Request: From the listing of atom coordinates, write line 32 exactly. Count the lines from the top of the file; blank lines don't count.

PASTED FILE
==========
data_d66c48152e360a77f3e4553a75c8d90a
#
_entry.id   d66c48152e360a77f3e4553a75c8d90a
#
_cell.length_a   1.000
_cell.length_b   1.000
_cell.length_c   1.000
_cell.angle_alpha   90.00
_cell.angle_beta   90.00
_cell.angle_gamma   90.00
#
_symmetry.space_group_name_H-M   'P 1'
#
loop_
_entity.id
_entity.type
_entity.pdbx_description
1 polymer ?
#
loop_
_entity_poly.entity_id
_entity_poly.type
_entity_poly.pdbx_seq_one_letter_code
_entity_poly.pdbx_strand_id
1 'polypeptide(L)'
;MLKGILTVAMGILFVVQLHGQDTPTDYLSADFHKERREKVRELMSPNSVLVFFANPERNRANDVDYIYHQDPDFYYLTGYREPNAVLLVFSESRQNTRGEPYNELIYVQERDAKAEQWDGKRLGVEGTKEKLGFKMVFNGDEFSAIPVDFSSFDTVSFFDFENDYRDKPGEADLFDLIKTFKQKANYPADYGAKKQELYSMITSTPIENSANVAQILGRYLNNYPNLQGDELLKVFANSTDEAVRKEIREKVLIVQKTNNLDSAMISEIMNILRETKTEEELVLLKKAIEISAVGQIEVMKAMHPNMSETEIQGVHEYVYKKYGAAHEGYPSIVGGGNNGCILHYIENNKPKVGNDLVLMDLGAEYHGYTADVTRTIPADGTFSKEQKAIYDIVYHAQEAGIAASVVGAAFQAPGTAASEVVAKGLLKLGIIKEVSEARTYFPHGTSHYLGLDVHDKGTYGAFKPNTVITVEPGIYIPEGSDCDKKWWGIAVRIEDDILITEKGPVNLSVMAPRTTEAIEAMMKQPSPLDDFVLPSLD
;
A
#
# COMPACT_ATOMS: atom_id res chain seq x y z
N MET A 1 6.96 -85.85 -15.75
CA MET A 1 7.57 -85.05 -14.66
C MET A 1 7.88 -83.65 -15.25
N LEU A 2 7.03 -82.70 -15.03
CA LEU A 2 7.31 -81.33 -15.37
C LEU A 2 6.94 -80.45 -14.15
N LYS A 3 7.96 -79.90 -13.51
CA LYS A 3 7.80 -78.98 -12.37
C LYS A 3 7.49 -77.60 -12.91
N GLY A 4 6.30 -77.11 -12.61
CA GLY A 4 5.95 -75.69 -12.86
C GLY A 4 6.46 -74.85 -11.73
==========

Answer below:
CA MET A 1 7.57 -85.05 -14.66